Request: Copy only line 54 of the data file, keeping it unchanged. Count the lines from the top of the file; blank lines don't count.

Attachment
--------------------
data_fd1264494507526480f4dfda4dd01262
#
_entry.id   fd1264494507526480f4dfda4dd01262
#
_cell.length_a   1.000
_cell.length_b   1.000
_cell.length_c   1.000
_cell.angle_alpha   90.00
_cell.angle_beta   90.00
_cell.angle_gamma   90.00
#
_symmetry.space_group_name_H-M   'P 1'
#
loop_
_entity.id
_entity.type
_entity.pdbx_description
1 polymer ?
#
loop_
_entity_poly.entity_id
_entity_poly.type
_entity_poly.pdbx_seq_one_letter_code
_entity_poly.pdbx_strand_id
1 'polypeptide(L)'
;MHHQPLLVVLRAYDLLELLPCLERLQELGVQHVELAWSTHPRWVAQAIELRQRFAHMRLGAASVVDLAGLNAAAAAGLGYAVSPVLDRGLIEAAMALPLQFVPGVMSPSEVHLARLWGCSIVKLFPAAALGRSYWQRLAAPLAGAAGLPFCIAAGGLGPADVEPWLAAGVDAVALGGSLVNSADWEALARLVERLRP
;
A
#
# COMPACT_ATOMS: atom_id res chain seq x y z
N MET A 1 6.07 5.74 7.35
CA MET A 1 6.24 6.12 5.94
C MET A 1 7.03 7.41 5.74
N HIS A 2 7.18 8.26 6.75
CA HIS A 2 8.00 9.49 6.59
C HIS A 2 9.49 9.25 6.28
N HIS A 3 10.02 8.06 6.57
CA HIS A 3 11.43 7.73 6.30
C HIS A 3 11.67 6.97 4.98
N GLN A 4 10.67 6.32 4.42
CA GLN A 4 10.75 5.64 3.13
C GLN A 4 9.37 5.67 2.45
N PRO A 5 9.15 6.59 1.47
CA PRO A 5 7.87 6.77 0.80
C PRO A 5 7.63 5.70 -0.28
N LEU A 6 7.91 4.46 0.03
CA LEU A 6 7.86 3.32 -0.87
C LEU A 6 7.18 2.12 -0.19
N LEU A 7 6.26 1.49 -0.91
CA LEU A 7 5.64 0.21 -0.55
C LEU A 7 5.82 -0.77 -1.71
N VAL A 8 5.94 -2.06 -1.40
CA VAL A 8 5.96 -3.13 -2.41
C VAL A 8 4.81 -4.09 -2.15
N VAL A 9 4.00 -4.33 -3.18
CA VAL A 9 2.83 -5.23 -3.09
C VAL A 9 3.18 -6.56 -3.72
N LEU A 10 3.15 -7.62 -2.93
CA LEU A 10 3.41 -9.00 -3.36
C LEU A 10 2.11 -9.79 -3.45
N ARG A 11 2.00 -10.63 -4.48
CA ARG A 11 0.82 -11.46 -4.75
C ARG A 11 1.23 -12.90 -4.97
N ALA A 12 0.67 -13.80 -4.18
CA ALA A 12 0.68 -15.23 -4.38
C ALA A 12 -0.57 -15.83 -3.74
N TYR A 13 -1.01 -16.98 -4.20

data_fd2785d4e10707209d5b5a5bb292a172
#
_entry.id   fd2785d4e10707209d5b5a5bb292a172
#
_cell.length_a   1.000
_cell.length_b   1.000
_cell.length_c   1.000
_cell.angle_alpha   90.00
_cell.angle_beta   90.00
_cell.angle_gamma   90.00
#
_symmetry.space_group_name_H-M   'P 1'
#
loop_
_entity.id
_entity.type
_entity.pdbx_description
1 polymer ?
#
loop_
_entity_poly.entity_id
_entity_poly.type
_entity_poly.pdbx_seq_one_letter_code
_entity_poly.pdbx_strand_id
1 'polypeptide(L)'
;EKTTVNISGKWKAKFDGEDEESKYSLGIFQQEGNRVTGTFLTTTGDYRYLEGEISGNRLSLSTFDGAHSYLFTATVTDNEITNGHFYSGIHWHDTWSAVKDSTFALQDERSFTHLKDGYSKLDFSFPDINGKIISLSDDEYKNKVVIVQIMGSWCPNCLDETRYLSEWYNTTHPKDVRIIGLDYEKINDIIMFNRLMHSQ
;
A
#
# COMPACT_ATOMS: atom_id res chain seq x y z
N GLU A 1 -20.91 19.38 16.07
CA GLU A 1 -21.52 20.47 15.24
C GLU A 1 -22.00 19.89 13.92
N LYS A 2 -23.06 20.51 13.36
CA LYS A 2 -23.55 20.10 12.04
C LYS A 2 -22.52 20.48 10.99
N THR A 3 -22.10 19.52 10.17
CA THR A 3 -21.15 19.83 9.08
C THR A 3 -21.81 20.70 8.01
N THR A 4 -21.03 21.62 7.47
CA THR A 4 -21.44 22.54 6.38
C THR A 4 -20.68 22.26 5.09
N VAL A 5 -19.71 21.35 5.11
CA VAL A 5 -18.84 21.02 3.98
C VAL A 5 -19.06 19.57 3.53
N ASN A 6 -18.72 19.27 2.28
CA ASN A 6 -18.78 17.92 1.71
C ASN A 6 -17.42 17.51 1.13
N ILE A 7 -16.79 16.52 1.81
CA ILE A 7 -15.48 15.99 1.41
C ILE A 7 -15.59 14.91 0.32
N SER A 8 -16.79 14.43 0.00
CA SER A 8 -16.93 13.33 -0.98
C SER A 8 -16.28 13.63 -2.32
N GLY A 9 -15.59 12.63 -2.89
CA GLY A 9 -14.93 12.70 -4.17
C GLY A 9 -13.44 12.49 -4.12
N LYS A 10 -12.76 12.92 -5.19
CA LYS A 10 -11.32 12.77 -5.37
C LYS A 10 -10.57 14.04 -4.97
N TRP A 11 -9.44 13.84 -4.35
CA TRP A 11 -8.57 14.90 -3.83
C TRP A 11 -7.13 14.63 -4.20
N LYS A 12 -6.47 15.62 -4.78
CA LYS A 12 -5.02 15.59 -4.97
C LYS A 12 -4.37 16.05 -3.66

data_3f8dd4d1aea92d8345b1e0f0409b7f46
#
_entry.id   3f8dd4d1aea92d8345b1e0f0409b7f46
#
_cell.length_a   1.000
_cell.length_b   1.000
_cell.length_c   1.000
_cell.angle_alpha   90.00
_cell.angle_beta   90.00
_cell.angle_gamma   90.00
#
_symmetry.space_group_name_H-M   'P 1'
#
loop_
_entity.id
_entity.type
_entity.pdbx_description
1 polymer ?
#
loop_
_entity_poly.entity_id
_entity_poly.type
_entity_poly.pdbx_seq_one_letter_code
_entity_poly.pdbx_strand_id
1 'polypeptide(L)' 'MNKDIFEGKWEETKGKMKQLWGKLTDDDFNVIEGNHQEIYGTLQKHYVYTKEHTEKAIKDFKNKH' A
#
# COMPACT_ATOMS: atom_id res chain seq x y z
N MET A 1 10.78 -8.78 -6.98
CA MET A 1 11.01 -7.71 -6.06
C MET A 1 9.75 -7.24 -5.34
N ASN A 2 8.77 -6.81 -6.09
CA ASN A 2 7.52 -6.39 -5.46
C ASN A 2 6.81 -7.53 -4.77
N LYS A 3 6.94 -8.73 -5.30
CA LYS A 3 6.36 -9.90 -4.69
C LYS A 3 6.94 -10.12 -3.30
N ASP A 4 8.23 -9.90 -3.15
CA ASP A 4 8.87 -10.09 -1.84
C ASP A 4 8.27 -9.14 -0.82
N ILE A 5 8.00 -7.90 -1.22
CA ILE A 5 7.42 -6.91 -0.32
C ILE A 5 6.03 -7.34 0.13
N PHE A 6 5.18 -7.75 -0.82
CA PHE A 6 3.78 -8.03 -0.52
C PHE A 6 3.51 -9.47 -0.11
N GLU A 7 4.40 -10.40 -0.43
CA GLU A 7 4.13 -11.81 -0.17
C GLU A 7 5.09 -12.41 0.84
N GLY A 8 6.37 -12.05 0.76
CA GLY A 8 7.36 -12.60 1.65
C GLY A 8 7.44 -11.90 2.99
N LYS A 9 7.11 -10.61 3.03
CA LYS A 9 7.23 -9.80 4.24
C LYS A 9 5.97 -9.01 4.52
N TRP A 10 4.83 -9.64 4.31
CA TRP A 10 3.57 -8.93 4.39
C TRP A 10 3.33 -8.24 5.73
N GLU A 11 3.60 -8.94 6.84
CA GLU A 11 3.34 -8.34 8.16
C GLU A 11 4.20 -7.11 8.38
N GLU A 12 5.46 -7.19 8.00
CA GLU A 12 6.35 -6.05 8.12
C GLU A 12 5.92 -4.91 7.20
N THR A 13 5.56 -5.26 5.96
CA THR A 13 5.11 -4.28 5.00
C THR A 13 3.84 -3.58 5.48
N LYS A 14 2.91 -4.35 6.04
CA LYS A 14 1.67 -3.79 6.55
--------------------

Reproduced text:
C VAL A 8 4.81 -4.09 -2.15